Today (Febrauary 17), the Apostles were at practice from 12:30pm until 5pm. That is nothing compared to Jesus (played by Troy Toney) who was there from 12:30 until almost 9pm. Still, that's what happens when you sign up for a production like this. You commit to sacrificing Saturdays and entire evenings, even early on in the process. Many of the cast have family they leave at home to come and prepare for this drama. We lose moments in this life so that we might produce something that will make a difference for somebody in the next life. These sacrifices and the knowledge of what they produce are what make this production worthwhile. Today, the Apostles practiced two scenes in depth. These two scenes are completely different from each other, which made for a challenging day. Here's what I can relate from my experience.
A Light Meeting Turns Serious, Then Sour
One thing that makes Above All unique are the tonal shifts in each scene. I mentioned how the Last Supper is made up of different moments, each with its own tone and action points. The Apostles go from jubilant to confused, to angry to sorrowful all within a few minutes in that scene. The first scene we practiced today was much like that. It is called Mary of Bethany and takes from the story in John 12, Matthew 26 and Mark 14. We are trying to portray a relaxing and joyful party at the beginning. It's genuinely easy to do because our group of actors get a long well and take time to hang out outside of Above All. When you see our group on stage, you are truly seeing 12 men who have bonded together and learned from each other.
The scene turns when Mary (played by Spring Wester) comes in and breaks the alabaster box over Jesus' feet. We are supposed to portray curiosity and then anger. She is wasting an expensive and precious ointment in our eyes. When Judas (played by Matt Hughes) starts to accuse her of squandering the costly gift, we are at first in agreement with him. I'm sitting next to Andrew (played by Logan Monk). My character, Matthew, having been a tax collector would have known the price. Even though the audience may not here it, I turn to Andrew and explain to him the price of the oil. This is helpful in giving his character justification to get angry with me. It's one of the things our team does well. We have figured out and studied who are characters are and how they would react. We also convey it to each other and that helps with how we portray the scene.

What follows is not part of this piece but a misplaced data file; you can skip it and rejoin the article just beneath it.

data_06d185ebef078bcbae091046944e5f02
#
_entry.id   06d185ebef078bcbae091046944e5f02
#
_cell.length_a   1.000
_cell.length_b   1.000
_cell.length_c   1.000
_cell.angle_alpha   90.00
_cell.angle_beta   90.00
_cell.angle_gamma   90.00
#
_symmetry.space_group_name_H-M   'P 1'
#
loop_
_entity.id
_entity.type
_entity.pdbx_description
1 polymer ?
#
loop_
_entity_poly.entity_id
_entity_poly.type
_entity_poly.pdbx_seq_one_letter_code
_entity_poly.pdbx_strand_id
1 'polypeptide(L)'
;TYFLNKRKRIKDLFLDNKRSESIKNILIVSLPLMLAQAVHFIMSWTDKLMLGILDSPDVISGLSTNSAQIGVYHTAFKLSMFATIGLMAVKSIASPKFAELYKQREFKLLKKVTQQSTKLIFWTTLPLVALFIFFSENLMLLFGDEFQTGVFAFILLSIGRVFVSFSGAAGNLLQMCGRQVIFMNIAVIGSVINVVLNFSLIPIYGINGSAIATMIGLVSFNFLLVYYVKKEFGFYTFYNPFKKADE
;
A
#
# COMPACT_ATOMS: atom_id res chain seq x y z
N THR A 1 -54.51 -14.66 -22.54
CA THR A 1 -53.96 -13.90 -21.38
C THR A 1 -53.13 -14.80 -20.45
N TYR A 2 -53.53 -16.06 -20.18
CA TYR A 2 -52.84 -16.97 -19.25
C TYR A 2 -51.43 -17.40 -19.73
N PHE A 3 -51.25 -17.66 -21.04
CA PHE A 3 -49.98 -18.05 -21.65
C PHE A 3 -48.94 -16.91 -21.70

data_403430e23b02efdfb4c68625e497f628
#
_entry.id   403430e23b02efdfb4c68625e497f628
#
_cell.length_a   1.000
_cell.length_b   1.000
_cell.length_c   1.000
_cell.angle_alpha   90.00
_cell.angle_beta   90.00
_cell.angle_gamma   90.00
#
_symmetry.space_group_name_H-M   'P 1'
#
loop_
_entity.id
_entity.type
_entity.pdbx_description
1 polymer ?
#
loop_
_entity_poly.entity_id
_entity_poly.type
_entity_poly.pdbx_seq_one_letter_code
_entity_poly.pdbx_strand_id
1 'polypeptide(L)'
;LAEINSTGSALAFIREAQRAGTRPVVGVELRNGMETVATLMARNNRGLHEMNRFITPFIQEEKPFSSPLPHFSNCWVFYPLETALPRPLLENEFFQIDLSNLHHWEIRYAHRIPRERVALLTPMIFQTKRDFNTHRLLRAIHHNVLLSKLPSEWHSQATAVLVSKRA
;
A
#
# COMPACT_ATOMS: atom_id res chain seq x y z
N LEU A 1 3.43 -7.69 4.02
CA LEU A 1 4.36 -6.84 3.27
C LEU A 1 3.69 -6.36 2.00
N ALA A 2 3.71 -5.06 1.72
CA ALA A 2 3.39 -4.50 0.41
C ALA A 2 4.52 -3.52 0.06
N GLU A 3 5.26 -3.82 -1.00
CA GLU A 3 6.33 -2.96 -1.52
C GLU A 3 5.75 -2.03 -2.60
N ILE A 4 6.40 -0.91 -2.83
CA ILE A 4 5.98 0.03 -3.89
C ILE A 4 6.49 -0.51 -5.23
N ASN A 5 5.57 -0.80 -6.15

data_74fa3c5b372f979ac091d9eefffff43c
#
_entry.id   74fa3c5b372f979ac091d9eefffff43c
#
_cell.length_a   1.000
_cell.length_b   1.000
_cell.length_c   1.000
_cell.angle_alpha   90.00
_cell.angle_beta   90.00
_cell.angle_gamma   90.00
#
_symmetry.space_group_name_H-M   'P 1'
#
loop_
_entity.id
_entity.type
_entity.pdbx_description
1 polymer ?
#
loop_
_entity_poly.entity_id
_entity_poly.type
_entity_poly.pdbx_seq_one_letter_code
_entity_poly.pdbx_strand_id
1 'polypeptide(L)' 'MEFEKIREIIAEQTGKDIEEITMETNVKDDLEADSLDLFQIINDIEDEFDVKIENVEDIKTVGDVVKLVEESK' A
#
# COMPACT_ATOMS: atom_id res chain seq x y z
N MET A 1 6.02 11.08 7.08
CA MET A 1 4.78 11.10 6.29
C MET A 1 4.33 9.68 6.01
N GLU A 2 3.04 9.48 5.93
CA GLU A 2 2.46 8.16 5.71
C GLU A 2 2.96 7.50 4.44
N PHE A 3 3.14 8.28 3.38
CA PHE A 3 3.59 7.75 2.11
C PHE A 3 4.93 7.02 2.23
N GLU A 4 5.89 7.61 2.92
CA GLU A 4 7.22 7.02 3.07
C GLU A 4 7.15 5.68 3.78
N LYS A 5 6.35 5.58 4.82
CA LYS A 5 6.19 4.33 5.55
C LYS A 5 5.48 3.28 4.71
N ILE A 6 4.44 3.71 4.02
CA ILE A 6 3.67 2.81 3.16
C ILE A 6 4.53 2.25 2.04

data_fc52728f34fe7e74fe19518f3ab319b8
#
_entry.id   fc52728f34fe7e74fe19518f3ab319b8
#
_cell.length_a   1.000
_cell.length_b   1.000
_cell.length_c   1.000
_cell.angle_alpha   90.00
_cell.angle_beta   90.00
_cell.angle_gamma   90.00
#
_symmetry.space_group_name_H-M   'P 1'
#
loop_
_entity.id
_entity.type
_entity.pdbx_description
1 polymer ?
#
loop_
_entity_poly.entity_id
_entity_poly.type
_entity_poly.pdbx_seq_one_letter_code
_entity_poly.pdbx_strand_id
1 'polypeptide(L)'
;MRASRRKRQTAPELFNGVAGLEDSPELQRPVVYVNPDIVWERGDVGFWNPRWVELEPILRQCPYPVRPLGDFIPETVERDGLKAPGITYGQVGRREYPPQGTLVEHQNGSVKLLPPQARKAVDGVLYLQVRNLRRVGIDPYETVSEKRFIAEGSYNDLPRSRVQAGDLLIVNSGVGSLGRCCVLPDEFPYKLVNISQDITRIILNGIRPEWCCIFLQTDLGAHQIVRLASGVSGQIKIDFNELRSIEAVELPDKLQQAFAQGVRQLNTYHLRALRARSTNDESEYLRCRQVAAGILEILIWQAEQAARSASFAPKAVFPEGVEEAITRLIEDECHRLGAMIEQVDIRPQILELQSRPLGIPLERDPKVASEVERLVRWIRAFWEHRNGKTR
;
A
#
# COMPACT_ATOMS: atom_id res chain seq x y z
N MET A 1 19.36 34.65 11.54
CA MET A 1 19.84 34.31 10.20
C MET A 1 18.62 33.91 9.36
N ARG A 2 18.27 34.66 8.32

Finding Fun Between Takes
In between takes of the scene, we spent time cracking jokes and tossing grapes across the table at each other. Phillip (played by Anthony Thorpe) suggests somebody tackle Judas when he throws his cup down and runs off. Lazarus (played by Scott Hunt) recalls a time when he was an Apostle in Messiah and they put a live craw fish in a basket and handed it to Jesus (played then by Paul Smith). These moments between takes helps us to relax and grow closer to each other. Of course, our Main Above All Director, Keith Skluzacek, kept us grounded by having us take a lap around the church (one of his many motivational tools).
Small Scene, Still Important
The Mary of Bethany scene might not be what draws the patrons to Above All. However, when they are their (and hopefully you will be there, too), they will see a scene that has been planned, plotted and prepared for just as intentionally as the others. And if you focus on anything, focus on Mary. Even in practice today, she brought passion, tears and sorrow with her as she anointed Christ's feet. She feels it. We feel it. And we hope you feel it, too.
After that scene, we began preparations for the Garden Betrayal Scene, but we'll wait to recap that later as we have another practice and will have gone through the entire scene. Just as a primer for those coming to Above All this year, though: This year's Garden Scene will be much more intense!!
Chris Farris is the author of The Way, a manual detailing how to implement the Beatitudes into your life. He review events and other media and offers other insights into writing and working for the Kingdom of God.